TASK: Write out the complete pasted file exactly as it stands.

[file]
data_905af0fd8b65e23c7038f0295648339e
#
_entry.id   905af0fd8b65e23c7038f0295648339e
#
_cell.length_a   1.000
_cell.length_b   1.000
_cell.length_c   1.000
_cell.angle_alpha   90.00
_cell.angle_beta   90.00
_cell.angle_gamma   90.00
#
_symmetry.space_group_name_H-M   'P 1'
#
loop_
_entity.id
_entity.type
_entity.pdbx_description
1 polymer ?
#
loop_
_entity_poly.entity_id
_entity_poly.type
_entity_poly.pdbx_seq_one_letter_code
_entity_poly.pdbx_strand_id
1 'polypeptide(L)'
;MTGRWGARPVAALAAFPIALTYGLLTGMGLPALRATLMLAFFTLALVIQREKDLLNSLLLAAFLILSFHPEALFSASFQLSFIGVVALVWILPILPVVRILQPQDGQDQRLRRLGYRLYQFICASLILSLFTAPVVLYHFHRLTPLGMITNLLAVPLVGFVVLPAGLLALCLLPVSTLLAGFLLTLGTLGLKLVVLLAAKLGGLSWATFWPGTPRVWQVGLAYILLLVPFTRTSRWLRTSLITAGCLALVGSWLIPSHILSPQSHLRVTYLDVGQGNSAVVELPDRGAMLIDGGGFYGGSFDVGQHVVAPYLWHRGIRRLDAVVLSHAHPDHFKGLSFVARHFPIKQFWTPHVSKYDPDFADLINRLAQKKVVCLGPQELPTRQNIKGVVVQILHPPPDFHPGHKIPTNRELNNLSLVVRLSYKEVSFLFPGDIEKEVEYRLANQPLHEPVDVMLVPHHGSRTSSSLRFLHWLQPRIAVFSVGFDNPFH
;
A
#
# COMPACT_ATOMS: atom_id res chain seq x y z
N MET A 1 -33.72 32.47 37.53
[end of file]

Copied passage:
data_905af0fd8b65e23c7038f0295648339e
#
_entry.id   905af0fd8b65e23c7038f0295648339e
#
_cell.length_a   1.000
_cell.length_b   1.000
_cell.length_c   1.000
_cell.angle_alpha   90.00
_cell.angle_beta   90.00
_cell.angle_gamma   90.00
#
_symmetry.space_group_name_H-M   'P 1'
#
loop_
_entity.id
_entity.type
_entity.pdbx_description
1 polymer ?
#
loop_
_entity_poly.entity_id
_entity_poly.type
_entity_poly.pdbx_seq_one_letter_code
_entity_poly.pdbx_strand_id
1 'polypeptide(L)'
;MTGRWGARPVAALAAFPIALTYGLLTGMGLPALRATLMLAFFTLALVIQREKDLLNSLLLAAFLILSFHPEALFSASFQLSFIGVVALVWILPILPVVRILQPQDGQDQRLRRLGYRLYQFICASLILSLFTAPVVLYHFHRLTPLGMITNLLAVPLVGFVVLPAGLLALCLLPVSTLLAGFLLTLGTLGLKLVVLLAAKLGGLSWATFWPGTPRVWQVGLAYILLLVPFTRTSRWLRTSLITAGCLALVGSWLIPSHILSPQSHLRVTYLDVGQGNSAVVELPDRGAMLIDGGGFYGGSFDVGQHVVAPYLWHRGIRRLDAVVLSHAHPDHFKGLSFVARHFPIKQFWTPHVSKYDPDFADLINRLAQKKVVCLGPQELPTRQNIKGVVVQILHPPPDFHPGHKIPTNRELNNLSLVVRLSYKEVSFLFPGDIEKEVEYRLANQPLHEPVDVMLVPHHGSRTSSSLRFLHWLQPRIAVFSVGFDNPFH
;
A
#
# COMPACT_ATOMS: atom_id res chain seq x y z
N MET A 1 -33.72 32.47 37.53